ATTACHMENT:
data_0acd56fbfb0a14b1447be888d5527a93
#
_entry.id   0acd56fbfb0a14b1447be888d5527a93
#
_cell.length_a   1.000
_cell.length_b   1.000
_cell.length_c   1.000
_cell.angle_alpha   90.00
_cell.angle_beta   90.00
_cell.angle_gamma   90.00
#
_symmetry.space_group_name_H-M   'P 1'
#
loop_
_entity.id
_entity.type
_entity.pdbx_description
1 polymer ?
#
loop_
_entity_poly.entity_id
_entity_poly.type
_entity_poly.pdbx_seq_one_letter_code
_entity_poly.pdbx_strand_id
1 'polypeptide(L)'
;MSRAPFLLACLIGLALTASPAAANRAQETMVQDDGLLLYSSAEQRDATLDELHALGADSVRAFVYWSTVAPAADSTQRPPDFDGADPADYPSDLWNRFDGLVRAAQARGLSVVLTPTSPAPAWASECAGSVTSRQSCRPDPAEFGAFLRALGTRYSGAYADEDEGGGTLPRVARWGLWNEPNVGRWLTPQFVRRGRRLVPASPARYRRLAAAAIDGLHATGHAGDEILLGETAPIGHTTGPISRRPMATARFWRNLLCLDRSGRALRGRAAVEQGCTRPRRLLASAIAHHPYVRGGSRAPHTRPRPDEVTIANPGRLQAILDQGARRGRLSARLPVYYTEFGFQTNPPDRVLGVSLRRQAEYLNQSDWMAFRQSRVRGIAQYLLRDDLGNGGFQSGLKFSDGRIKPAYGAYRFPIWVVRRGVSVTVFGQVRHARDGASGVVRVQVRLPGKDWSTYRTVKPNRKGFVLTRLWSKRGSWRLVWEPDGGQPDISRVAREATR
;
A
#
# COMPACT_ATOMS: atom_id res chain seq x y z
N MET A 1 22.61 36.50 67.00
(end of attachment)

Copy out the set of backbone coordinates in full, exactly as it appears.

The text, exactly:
data_0acd56fbfb0a14b1447be888d5527a93
#
_entry.id   0acd56fbfb0a14b1447be888d5527a93
#
_cell.length_a   1.000
_cell.length_b   1.000
_cell.length_c   1.000
_cell.angle_alpha   90.00
_cell.angle_beta   90.00
_cell.angle_gamma   90.00
#
_symmetry.space_group_name_H-M   'P 1'
#
loop_
_entity.id
_entity.type
_entity.pdbx_description
1 polymer ?
#
loop_
_entity_poly.entity_id
_entity_poly.type
_entity_poly.pdbx_seq_one_letter_code
_entity_poly.pdbx_strand_id
1 'polypeptide(L)'
;MSRAPFLLACLIGLALTASPAAANRAQETMVQDDGLLLYSSAEQRDATLDELHALGADSVRAFVYWSTVAPAADSTQRPPDFDGADPADYPSDLWNRFDGLVRAAQARGLSVVLTPTSPAPAWASECAGSVTSRQSCRPDPAEFGAFLRALGTRYSGAYADEDEGGGTLPRVARWGLWNEPNVGRWLTPQFVRRGRRLVPASPARYRRLAAAAIDGLHATGHAGDEILLGETAPIGHTTGPISRRPMATARFWRNLLCLDRSGRALRGRAAVEQGCTRPRRLLASAIAHHPYVRGGSRAPHTRPRPDEVTIANPGRLQAILDQGARRGRLSARLPVYYTEFGFQTNPPDRVLGVSLRRQAEYLNQSDWMAFRQSRVRGIAQYLLRDDLGNGGFQSGLKFSDGRIKPAYGAYRFPIWVVRRGVSVTVFGQVRHARDGASGVVRVQVRLPGKDWSTYRTVKPNRKGFVLTRLWSKRGSWRLVWEPDGGQPDISRVAREATR
;
A
#
# COMPACT_ATOMS: atom_id res chain seq x y z
N MET A 1 22.61 36.50 67.00